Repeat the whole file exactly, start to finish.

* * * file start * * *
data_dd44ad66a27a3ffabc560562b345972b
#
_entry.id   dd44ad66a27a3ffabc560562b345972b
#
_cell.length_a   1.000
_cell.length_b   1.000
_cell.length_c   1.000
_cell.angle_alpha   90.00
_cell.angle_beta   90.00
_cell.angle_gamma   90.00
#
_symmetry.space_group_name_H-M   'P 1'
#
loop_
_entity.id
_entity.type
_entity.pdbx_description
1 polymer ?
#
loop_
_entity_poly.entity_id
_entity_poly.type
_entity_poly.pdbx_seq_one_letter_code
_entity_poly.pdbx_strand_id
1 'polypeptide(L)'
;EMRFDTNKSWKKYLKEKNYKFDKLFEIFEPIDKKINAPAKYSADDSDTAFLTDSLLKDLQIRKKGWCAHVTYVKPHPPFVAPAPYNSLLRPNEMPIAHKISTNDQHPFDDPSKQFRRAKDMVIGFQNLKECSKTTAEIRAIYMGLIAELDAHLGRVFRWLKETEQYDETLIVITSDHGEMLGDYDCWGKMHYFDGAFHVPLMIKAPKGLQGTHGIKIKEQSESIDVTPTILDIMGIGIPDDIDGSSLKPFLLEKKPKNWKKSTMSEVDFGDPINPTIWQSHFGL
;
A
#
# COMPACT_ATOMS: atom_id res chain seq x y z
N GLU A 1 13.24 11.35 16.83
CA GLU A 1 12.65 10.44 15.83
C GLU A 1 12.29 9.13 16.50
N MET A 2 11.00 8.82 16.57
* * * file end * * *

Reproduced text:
data_dd44ad66a27a3ffabc560562b345972b
#
_entry.id   dd44ad66a27a3ffabc560562b345972b
#
_cell.length_a   1.000
_cell.length_b   1.000
_cell.length_c   1.000
_cell.angle_alpha   90.00
_cell.angle_beta   90.00
_cell.angle_gamma   90.00
#
_symmetry.space_group_name_H-M   'P 1'
#
loop_
_entity.id
_entity.type
_entity.pdbx_description
1 polymer ?
#
loop_
_entity_poly.entity_id
_entity_poly.type
_entity_poly.pdbx_seq_one_letter_code
_entity_poly.pdbx_strand_id
1 'polypeptide(L)'
;EMRFDTNKSWKKYLKEKNYKFDKLFEIFEPIDKKINAPAKYSADDSDTAFLTDSLLKDLQIRKKGWCAHVTYVKPHPPFVAPAPYNSLLRPNEMPIAHKISTNDQHPFDDPSKQFRRAKDMVIGFQNLKECSKTTAEIRAIYMGLIAELDAHLGRVFRWLKETEQYDETLIVITSDHGEMLGDYDCWGKMHYFDGAFHVPLMIKAPKGLQGTHGIKIKEQSESIDVTPTILDIMGIGIPDDIDGSSLKPFLLEKKPKNWKKSTMSEVDFGDPINPTIWQSHFGL
;
A
#
# COMPACT_ATOMS: atom_id res chain seq x y z
N GLU A 1 13.24 11.35 16.83
CA GLU A 1 12.65 10.44 15.83
C GLU A 1 12.29 9.13 16.50
N MET A 2 11.00 8.82 16.57